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Bird swarm: Atlanta draws up rough draft of ordinance to regulate scooter sharing

The scooters have been both a blessing and a curse in other cities. Now Atlanta is trying to make the best of a new industry within the city limits.
Credit: ROBYN BECK/AFP/Getty Images
A pedestrian walks past two Bird dockless scooters, one laying on its side, in the middle of a sidewalk.

ATLANTA -- All across Atlanta right now, Bird is definitely the word after hundreds of electric scooters recently popped up all across town.

Now, the city council is working to figure out if and how it should regulate this fledgling industry. On Friday, a Bird representative told one council member they have been in town for about 70 days and have, so far, had nearly 39,000 riders. So, it looks like they aren't going anywhere anytime soon.

During a work session the council held on Friday, members made it clear that they want Bird and other shareable scooter and bike companies in Atlanta to hopefully get some cars off the roads.

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"To come down here to city hall, if I take MARTA today, it takes 58 minutes from my house. If I ride my regular bicycle, I can do it in 30," Jennifer Ide said. "If I ride my electric bicycle, I can do it in 20, which is about what I can drive in. That is what we want people to be doing to help get off the streets."

11Alive has seen Bird riders on sidewalks and in Piedmont Park often without helmets and, in one picture the council shared, on the Downtown Connector. Birds top out at 15 mph.

In Virginia-Highlands, you can find shareable bikes for rent like these from Relay that riders can rent and return to one of several docks around town. Bird scooters, though, are dockless and can be parked anywhere - like some we found parked on the edge of the sidewalk.

The user is supposed to park the scooter and then upload a picture to the Bird app of the scooter properly parked at the end of their trip.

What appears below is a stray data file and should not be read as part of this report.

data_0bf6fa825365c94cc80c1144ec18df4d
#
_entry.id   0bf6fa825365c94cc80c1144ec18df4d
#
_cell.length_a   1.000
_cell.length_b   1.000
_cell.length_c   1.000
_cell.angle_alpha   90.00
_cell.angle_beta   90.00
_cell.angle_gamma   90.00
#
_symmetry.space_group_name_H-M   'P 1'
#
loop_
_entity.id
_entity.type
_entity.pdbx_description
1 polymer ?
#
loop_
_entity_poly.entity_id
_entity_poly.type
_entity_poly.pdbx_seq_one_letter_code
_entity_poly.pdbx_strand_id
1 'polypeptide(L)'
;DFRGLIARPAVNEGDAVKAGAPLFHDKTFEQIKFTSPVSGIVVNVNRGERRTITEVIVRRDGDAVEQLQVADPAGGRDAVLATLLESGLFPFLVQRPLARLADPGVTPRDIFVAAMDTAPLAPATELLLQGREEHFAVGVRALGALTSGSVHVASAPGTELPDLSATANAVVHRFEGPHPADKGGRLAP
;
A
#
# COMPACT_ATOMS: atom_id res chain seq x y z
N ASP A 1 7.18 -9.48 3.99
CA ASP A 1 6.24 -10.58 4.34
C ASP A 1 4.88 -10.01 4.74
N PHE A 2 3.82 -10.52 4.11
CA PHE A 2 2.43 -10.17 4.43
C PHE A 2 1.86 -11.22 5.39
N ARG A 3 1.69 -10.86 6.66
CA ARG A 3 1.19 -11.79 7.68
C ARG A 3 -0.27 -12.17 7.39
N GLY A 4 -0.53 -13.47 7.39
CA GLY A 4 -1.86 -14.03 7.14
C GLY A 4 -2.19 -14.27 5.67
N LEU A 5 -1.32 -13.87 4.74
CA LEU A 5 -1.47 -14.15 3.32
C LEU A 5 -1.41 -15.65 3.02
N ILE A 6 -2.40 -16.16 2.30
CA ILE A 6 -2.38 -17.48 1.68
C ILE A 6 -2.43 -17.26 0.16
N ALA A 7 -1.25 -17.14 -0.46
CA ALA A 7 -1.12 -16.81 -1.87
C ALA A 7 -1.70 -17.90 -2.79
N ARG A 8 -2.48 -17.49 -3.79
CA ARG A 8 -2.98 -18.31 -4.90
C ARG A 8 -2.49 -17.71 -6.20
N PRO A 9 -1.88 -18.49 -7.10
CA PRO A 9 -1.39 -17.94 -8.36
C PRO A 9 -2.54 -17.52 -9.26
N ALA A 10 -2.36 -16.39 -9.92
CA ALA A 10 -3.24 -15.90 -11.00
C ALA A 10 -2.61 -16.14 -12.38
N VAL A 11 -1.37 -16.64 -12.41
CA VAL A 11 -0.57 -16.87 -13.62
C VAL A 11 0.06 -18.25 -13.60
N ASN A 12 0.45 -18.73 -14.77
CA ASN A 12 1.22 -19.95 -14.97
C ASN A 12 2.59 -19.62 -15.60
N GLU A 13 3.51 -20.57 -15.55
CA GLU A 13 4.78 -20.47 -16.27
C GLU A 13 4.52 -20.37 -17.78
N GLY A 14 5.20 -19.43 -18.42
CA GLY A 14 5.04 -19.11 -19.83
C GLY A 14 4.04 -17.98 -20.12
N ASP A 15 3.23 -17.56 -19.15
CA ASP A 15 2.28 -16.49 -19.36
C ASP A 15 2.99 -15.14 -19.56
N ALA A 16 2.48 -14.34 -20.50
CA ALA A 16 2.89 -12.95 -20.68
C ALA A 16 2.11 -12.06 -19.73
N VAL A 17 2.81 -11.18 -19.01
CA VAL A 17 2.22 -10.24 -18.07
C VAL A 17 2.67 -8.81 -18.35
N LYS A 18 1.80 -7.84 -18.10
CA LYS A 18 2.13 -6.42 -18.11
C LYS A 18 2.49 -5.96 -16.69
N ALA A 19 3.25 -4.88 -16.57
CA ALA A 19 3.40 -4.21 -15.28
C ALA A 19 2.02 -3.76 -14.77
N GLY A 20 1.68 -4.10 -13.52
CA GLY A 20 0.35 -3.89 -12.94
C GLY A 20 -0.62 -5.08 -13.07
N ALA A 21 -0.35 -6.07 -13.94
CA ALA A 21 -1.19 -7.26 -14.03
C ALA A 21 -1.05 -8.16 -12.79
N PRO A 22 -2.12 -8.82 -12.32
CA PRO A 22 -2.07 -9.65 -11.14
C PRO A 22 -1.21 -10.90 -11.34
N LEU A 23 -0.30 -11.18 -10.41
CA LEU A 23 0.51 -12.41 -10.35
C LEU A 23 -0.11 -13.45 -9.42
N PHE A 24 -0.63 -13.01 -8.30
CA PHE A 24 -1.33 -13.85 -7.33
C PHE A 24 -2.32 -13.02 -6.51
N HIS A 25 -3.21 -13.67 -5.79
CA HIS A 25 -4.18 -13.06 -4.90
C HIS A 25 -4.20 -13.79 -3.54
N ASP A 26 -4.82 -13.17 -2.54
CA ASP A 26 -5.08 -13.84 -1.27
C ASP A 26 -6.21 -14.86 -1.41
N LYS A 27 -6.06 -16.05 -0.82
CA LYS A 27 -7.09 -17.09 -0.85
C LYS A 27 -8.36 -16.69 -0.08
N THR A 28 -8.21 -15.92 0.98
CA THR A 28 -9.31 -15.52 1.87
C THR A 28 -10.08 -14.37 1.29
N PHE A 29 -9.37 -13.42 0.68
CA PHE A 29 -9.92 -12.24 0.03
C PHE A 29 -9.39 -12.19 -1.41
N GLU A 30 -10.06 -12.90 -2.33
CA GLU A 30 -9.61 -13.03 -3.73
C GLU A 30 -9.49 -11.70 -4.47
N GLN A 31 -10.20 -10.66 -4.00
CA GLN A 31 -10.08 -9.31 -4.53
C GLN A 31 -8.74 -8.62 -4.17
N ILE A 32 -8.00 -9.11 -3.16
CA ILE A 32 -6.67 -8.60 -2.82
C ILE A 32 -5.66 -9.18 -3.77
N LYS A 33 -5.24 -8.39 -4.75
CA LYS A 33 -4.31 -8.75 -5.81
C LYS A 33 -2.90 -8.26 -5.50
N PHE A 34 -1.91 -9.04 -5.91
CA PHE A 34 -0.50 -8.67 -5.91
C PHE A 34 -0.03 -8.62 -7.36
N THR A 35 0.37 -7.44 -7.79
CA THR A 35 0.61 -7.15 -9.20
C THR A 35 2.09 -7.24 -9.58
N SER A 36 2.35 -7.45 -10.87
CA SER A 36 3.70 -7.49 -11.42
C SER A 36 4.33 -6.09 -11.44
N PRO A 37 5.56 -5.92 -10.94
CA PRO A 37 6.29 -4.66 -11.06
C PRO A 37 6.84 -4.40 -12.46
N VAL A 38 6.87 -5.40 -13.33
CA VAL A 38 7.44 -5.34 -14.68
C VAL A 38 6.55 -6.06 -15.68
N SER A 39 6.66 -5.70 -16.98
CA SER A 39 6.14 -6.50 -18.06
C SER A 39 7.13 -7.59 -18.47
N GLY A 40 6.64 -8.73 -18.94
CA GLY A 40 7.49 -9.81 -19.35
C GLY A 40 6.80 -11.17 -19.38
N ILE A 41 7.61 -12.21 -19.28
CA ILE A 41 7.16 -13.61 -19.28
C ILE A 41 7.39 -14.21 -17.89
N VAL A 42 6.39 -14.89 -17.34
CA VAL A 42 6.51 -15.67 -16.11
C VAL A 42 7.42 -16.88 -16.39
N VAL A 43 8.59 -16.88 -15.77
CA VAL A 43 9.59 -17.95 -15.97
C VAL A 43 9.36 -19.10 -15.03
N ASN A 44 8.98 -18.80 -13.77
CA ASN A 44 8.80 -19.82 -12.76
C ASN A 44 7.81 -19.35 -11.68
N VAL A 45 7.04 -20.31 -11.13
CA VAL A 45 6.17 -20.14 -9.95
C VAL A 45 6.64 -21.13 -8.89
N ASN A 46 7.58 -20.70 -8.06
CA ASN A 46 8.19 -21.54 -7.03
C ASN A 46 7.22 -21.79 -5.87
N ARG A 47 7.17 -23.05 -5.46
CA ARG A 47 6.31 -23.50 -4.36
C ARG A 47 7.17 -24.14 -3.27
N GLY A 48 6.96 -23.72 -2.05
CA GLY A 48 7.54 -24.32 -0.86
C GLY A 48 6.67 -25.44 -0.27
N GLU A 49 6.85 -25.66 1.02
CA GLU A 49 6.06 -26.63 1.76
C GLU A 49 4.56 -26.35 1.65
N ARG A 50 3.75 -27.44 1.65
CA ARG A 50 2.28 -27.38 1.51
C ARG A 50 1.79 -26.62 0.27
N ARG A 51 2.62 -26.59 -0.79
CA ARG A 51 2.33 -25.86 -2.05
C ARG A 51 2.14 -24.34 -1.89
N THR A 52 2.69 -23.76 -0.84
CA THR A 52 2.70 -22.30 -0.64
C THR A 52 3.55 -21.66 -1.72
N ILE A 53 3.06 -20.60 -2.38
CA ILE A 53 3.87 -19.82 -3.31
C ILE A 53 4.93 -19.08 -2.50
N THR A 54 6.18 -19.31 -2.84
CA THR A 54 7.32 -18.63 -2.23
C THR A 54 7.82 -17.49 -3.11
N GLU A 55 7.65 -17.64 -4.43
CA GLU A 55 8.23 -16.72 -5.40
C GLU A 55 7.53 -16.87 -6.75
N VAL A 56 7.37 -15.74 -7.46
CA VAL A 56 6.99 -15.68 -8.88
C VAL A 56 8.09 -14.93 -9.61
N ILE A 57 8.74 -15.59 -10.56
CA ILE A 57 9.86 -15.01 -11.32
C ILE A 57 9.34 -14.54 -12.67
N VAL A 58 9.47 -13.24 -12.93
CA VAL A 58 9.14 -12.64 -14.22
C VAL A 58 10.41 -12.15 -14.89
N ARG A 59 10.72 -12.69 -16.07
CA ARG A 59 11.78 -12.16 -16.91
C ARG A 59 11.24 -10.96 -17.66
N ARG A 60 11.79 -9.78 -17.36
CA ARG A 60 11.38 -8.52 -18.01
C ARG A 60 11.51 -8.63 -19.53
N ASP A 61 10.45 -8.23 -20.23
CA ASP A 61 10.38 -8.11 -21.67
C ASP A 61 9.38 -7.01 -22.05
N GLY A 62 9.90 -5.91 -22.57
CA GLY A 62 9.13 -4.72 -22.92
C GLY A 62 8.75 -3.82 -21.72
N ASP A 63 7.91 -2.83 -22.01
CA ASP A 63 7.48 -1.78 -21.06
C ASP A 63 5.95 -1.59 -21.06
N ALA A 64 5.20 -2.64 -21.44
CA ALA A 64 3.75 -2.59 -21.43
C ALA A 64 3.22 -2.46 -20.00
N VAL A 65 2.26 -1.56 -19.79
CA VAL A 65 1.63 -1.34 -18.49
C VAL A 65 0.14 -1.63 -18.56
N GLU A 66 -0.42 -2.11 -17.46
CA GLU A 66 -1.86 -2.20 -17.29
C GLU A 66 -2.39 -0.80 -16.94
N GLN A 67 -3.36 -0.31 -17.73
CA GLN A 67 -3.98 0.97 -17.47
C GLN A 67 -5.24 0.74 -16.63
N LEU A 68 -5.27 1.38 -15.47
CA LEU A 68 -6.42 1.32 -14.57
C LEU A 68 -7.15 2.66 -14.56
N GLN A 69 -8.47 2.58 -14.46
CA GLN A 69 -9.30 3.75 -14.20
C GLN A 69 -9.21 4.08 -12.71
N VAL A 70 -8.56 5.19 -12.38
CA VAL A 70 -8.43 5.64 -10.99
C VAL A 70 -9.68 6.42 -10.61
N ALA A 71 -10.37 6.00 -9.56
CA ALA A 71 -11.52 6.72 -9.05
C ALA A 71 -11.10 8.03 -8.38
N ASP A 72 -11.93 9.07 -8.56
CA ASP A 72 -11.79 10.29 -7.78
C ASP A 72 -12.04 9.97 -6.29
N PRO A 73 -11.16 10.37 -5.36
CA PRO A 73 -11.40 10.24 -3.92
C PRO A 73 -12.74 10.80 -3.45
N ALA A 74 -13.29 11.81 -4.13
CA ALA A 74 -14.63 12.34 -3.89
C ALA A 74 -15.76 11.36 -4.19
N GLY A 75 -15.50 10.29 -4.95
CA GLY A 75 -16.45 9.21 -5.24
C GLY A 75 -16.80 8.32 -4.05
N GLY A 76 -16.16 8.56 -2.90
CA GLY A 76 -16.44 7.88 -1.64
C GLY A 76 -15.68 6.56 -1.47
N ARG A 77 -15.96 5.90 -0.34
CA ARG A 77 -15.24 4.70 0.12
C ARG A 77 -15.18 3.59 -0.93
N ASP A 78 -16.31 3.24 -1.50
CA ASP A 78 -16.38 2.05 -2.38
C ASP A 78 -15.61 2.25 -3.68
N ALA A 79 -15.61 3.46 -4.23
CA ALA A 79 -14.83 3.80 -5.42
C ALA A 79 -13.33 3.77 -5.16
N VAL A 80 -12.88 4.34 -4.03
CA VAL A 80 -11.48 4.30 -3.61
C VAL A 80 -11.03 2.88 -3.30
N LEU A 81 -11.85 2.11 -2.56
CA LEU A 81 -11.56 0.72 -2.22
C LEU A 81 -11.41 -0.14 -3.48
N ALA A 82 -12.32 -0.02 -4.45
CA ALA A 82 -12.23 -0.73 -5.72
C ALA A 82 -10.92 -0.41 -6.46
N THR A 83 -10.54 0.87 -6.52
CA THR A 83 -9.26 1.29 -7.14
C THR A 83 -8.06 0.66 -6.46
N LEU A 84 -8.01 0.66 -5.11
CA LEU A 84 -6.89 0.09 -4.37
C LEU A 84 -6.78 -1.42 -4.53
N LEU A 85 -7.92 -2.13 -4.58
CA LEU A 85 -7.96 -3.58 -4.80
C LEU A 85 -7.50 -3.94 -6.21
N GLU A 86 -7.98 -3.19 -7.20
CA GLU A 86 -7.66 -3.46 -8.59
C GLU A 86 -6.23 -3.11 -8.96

But, on Instagram, users can find a couple hundred posts under the hashtag #scootersbehavingbadly with scooters from Bird and a variety of companies blocking sidewalks and other right-of-ways around the country.

"We want to look and see what are the safest options for our citizens," Councilman Michael Julian Bond said. "Because the demand is there, people are going to want to ride them, so we want to provide as many safe guidelines as possible."

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As the council makes an ordinance to control scooter and bike companies, he said the council needs to clean up current laws or ordinances for using motorized vehicles.

Each Bird scooter comes with a clear list of rules. And the app labels several places around town as "No-Ride Zones" - clearly marked in red.

In the proposed ordinance before the council, which Bond wrote, there are also several additional safety items. Riders would have to yield to pedestrians, helmets are encouraged, no riding under the influence of drugs or alcohol and the scooter or bike companies must maintain at least $3 million in liability insurance.

"And I think our orientation should be how do we ensure the right safety rules are in place," council member Amir Farokhi said. "But also encourage this extra and new form of mobility."

Bond said public works has already confiscated 10 illegally parked scooters for blocking public sidewalks. But further regulation could come.

"We will have to build a permanent solution into the ordinance to make sure that is clear and spelled out going forward," Bond said. "One of the things I'm going to propose as we work on this ordinance is that our planning department and our public works department combine to do a plan for these types of vehicles going forward."

Bond said that after the proposed ordinance is reworked with more input from scooter and bike companies - as well as residents - it could be adopted later in 2018.

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